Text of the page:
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Sure, Native Americans make these necklaces for the tourist trade. But I've been leery about symbols on jewelry ever since I was a kid. The summer I was on vacation with my parents in South Dakota, I spotted a beaded necklace with an "Indian" motif in a gift shop. I think there was a tipi on the medallion, and it had beaded fringe hanging from it -- very '60s. For all I know, it was probably made in China. But I thought it was groovy (keep in mind the era here), and I pestered my mother into buying it for me. She also bought me two ice cream cones that day. What the heck, right? We were on vacation. Yeah, well, I was wearing that brand-new necklace when the toothache hit me that night. Call me superstitious, or just young and silly, but I associated that necklace with bad luck ever afterward. I finally threw it out.
So I want to know what stuff means before I decide to wear it. And as I said, I never knew the symbolism behind the squash blossom necklace. So before I plunked down my money for the Navajo piece that had caught my eye, I dove down the Google rabbit hole to find out what I was getting into.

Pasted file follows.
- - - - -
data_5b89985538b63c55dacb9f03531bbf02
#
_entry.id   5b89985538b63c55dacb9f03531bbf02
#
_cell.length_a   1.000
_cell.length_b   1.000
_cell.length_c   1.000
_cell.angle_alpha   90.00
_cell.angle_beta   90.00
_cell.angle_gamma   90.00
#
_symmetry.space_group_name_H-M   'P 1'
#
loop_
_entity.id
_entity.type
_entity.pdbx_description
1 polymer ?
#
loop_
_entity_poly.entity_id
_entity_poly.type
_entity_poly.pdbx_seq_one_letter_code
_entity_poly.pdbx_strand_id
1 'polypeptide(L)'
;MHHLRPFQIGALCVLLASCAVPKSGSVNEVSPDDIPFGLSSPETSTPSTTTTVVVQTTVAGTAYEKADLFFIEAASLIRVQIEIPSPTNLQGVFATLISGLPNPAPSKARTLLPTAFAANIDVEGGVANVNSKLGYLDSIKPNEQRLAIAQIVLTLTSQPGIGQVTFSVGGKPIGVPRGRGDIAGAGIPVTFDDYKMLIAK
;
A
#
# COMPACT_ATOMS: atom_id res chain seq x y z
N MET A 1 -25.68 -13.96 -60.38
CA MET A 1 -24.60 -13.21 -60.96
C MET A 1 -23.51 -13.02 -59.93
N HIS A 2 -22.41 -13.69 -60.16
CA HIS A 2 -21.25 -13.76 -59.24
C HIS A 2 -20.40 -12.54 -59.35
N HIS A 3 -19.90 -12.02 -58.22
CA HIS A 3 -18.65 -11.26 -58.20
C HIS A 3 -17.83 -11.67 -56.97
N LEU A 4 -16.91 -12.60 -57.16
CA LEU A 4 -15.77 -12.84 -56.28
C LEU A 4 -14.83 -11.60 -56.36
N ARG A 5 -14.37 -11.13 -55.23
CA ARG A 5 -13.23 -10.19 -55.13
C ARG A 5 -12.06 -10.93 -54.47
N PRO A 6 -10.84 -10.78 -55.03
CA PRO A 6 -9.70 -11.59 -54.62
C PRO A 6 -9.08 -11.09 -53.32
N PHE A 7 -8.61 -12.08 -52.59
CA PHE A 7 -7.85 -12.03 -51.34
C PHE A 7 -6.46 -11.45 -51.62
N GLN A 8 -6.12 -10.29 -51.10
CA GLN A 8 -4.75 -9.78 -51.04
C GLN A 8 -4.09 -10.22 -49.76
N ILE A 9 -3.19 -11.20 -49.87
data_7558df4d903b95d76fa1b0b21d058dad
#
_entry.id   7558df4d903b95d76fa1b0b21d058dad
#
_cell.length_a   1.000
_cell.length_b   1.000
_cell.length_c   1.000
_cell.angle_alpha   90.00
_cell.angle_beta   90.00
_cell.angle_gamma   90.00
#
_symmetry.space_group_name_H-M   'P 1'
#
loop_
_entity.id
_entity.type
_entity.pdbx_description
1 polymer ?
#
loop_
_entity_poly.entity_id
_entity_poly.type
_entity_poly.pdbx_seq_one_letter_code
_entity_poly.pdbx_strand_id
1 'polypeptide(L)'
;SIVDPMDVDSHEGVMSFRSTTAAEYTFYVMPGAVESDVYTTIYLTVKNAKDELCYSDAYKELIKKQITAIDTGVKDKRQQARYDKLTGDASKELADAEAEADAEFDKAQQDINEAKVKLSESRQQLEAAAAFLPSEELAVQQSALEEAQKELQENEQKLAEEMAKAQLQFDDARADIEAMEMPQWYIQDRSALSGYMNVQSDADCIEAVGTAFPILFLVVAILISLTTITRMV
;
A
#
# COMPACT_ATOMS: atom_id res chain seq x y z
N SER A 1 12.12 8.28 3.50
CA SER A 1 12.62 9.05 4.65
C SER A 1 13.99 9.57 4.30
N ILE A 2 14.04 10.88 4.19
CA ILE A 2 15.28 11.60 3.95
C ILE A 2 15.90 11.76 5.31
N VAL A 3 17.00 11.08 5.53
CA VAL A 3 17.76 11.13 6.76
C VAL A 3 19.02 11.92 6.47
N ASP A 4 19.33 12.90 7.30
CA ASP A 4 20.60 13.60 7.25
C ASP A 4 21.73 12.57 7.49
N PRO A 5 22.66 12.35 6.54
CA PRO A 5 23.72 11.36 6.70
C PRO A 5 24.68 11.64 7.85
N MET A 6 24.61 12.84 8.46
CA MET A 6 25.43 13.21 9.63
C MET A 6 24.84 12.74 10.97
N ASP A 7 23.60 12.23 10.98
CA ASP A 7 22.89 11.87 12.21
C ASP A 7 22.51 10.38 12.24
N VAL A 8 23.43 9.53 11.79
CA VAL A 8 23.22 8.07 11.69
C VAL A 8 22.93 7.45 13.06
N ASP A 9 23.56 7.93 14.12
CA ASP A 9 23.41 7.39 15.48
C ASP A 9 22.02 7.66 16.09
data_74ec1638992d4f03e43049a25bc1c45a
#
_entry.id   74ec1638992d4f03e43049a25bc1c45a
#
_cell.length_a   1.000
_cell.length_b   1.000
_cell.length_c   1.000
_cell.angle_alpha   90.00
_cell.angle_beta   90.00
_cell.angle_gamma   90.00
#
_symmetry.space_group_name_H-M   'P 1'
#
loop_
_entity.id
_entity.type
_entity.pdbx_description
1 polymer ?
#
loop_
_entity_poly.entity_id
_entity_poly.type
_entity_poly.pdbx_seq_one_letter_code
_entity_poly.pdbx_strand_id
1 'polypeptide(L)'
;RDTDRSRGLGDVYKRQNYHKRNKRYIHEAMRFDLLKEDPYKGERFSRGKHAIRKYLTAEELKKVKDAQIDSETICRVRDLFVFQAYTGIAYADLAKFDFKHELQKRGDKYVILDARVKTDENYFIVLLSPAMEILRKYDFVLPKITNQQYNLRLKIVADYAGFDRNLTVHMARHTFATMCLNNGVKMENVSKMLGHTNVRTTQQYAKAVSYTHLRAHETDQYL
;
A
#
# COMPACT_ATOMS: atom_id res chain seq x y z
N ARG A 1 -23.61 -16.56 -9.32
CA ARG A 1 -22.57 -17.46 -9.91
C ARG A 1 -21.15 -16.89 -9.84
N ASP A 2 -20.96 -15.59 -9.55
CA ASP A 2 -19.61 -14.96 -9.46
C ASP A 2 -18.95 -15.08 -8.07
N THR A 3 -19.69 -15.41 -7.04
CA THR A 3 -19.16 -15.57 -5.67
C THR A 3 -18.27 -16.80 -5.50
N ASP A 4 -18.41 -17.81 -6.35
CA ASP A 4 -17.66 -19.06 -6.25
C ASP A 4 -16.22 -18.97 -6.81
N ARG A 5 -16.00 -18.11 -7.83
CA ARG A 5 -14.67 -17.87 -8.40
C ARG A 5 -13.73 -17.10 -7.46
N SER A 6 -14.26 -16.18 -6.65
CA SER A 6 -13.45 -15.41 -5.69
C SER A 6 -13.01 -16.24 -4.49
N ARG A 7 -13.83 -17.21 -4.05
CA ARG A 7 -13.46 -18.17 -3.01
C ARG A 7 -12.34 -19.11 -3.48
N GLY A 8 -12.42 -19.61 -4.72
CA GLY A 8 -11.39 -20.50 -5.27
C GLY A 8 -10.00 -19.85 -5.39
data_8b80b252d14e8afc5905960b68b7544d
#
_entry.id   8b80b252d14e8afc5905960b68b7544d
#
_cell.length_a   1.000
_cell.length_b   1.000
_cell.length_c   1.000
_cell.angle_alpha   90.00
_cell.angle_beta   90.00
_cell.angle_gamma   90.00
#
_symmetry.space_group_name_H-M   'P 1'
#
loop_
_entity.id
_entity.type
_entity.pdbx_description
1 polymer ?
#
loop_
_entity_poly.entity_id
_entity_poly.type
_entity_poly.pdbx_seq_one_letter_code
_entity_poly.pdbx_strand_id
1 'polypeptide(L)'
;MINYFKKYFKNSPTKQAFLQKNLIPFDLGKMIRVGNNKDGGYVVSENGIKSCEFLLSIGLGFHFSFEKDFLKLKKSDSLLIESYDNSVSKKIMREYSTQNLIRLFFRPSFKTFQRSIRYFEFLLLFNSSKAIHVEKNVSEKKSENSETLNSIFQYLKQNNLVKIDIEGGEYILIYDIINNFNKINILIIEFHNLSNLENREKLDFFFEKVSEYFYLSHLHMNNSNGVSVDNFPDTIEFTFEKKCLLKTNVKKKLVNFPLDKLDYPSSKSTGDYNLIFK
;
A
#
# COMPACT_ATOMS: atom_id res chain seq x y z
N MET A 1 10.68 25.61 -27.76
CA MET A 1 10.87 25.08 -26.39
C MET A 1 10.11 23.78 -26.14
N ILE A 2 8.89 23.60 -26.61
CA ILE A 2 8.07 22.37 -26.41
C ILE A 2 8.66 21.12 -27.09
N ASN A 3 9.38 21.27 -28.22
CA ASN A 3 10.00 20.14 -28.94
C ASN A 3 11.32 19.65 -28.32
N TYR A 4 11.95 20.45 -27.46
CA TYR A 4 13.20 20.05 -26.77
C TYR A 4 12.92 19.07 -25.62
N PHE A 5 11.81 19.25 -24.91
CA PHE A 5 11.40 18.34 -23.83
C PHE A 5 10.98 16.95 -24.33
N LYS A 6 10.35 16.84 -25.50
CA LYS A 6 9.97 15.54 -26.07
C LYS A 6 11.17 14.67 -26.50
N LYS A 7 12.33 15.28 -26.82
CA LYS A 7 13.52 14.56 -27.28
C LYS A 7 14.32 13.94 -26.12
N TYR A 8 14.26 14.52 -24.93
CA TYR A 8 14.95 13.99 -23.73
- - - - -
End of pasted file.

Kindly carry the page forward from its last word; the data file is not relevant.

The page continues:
I had always thought "squash blossom" referred to the pendant part of a squash blossom necklace, but it doesn't. The squash blossoms are the vaguely trumpet-shaped beads on the chain. The pendant is called a naja -- pronounced NAH-hah, with a Spanish "j". And it doesn't mean anything. The design came to the New World with the conquistadores. Those guys may have gotten it from the Moors, who used to put an inverted crescent on their horse's bridles to ward against the ol' evil eye. (I guess it didn't work too well; Ferdinand and Isabella kicked them out of Spain in 1492.)
And going back even further, the inverted crescent was a symbol of the Phoenician fertility goddess Astarte.
In any case, by the time the Southwestern tribes got hold of it, it was just an appealing motif. So I felt safe on that score. But what do the etched designs on my naja mean? As near as I can tell, the spirals represent lightning, and the sawtoothed design on the arms symbolizes mountains. Rain is always welcome in the dry Southwest, so I'm viewing it as a good omen. And I've already worn the necklace several times without disaster striking.
Knock on wood.
These moments of historically superstitious blogginess have been brought to you, as a public service, by Lynne Cantwell.